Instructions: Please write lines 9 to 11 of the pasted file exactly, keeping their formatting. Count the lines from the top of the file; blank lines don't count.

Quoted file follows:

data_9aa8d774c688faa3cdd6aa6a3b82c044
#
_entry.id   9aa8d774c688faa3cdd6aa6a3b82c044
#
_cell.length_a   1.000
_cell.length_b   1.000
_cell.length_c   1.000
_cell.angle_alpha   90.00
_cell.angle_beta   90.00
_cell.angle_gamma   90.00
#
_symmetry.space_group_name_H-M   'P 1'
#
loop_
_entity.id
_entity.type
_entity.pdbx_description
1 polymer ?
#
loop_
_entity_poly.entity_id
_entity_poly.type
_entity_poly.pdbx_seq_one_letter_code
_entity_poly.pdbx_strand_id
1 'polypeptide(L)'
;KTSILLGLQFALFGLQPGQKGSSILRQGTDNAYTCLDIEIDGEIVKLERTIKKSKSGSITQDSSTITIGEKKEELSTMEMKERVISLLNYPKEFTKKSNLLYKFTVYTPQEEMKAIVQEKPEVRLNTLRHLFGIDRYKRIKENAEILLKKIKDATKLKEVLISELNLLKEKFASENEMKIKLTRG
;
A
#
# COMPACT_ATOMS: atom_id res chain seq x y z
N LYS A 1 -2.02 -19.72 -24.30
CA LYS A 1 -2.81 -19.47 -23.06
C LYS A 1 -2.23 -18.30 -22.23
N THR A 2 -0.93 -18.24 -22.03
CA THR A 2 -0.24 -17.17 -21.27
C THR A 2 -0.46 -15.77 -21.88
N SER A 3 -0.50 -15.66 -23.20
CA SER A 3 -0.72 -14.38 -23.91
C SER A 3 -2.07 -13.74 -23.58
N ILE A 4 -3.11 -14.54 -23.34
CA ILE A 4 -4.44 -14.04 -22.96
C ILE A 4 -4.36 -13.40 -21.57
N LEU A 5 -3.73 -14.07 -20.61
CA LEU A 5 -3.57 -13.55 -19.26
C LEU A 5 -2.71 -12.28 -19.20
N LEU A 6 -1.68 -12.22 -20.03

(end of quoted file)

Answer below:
_cell.angle_beta   90.00
_cell.angle_gamma   90.00
#